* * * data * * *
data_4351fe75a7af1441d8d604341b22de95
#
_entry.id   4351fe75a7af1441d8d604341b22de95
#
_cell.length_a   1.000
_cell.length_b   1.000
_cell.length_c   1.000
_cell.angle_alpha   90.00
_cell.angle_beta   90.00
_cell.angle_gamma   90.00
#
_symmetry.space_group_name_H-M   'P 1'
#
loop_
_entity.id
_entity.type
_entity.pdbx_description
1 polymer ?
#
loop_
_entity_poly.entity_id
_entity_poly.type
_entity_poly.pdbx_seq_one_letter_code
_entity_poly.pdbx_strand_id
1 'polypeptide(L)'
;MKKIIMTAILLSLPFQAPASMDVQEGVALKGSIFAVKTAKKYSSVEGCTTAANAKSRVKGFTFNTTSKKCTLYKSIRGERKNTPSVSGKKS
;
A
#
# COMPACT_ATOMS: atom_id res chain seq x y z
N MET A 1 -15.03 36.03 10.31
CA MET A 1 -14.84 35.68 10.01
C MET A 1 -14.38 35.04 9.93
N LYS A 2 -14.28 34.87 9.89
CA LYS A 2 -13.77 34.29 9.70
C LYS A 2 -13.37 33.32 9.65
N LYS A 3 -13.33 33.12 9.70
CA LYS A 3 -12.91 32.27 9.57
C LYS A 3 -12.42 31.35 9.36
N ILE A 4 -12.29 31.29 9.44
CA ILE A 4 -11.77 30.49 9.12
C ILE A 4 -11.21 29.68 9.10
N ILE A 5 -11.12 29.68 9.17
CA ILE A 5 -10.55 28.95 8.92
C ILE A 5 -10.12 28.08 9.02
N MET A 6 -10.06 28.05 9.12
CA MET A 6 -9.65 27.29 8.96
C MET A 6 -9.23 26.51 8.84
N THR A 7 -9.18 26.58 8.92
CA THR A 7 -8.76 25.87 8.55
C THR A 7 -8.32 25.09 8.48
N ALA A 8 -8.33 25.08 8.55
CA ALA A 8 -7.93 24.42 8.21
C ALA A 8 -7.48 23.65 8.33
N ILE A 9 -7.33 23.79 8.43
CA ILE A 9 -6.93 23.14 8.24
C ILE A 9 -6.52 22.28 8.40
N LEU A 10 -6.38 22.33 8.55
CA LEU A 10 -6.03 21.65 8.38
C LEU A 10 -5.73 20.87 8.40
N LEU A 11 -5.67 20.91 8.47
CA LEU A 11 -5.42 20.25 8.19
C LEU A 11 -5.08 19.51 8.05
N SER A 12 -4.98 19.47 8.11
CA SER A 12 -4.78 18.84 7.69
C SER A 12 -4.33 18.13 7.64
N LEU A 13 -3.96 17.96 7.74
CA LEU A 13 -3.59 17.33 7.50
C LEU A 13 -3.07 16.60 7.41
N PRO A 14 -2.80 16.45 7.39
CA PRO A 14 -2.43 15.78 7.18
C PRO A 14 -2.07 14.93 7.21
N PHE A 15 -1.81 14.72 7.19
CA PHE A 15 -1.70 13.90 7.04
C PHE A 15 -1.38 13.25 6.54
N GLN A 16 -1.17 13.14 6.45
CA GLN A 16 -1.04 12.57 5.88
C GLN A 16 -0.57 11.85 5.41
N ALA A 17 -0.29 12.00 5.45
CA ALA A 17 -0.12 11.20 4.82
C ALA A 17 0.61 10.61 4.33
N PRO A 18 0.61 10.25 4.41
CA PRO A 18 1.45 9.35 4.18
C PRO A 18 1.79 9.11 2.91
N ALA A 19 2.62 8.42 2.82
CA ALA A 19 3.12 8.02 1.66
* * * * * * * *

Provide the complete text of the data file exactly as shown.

data_4351fe75a7af1441d8d604341b22de95
#
_entry.id   4351fe75a7af1441d8d604341b22de95
#
_cell.length_a   1.000
_cell.length_b   1.000
_cell.length_c   1.000
_cell.angle_alpha   90.00
_cell.angle_beta   90.00
_cell.angle_gamma   90.00
#
_symmetry.space_group_name_H-M   'P 1'
#
loop_
_entity.id
_entity.type
_entity.pdbx_description
1 polymer ?
#
loop_
_entity_poly.entity_id
_entity_poly.type
_entity_poly.pdbx_seq_one_letter_code
_entity_poly.pdbx_strand_id
1 'polypeptide(L)'
;MKKIIMTAILLSLPFQAPASMDVQEGVALKGSIFAVKTAKKYSSVEGCTTAANAKSRVKGFTFNTTSKKCTLYKSIRGERKNTPSVSGKKS
;
A
#
# COMPACT_ATOMS: atom_id res chain seq x y z
N MET A 1 -15.03 36.03 10.31
CA MET A 1 -14.84 35.68 10.01
C MET A 1 -14.38 35.04 9.93
N LYS A 2 -14.28 34.87 9.89
CA LYS A 2 -13.77 34.29 9.70
C LYS A 2 -13.37 33.32 9.65
N LYS A 3 -13.33 33.12 9.70
CA LYS A 3 -12.91 32.27 9.57
C LYS A 3 -12.42 31.35 9.36
N ILE A 4 -12.29 31.29 9.44
CA ILE A 4 -11.77 30.49 9.12
C ILE A 4 -11.21 29.68 9.10
N ILE A 5 -11.12 29.68 9.17
CA ILE A 5 -10.55 28.95 8.92
C ILE A 5 -10.12 28.08 9.02
N MET A 6 -10.06 28.05 9.12
CA MET A 6 -9.65 27.29 8.96
C MET A 6 -9.23 26.51 8.84
N THR A 7 -9.18 26.58 8.92
CA THR A 7 -8.76 25.87 8.55
C THR A 7 -8.32 25.09 8.48
N ALA A 8 -8.33 25.08 8.55
CA ALA A 8 -7.93 24.42 8.21
C ALA A 8 -7.48 23.65 8.33
N ILE A 9 -7.33 23.79 8.43
CA ILE A 9 -6.93 23.14 8.24
C ILE A 9 -6.52 22.28 8.40
N LEU A 10 -6.38 22.33 8.55
CA LEU A 10 -6.03 21.65 8.38
C LEU A 10 -5.73 20.87 8.40
N LEU A 11 -5.67 20.91 8.47
CA LEU A 11 -5.42 20.25 8.19
C LEU A 11 -5.08 19.51 8.05
N SER A 12 -4.98 19.47 8.11
CA SER A 12 -4.78 18.84 7.69
C SER A 12 -4.33 18.13 7.64
N LEU A 13 -3.96 17.96 7.74
CA LEU A 13 -3.59 17.33 7.50
C LEU A 13 -3.07 16.60 7.41
N PRO A 14 -2.80 16.45 7.39
CA PRO A 14 -2.43 15.78 7.18
C PRO A 14 -2.07 14.93 7.21
N PHE A 15 -1.81 14.72 7.19
CA PHE A 15 -1.70 13.90 7.04
C PHE A 15 -1.38 13.25 6.54
N GLN A 16 -1.17 13.14 6.45
CA GLN A 16 -1.04 12.57 5.88
C GLN A 16 -0.57 11.85 5.41
N ALA A 17 -0.29 12.00 5.45
CA ALA A 17 -0.12 11.20 4.82
C ALA A 17 0.61 10.61 4.33
N PRO A 18 0.61 10.25 4.41
CA PRO A 18 1.45 9.35 4.18
C PRO A 18 1.79 9.11 2.91
N ALA A 19 2.62 8.42 2.82
CA ALA A 19 3.12 8.02 1.66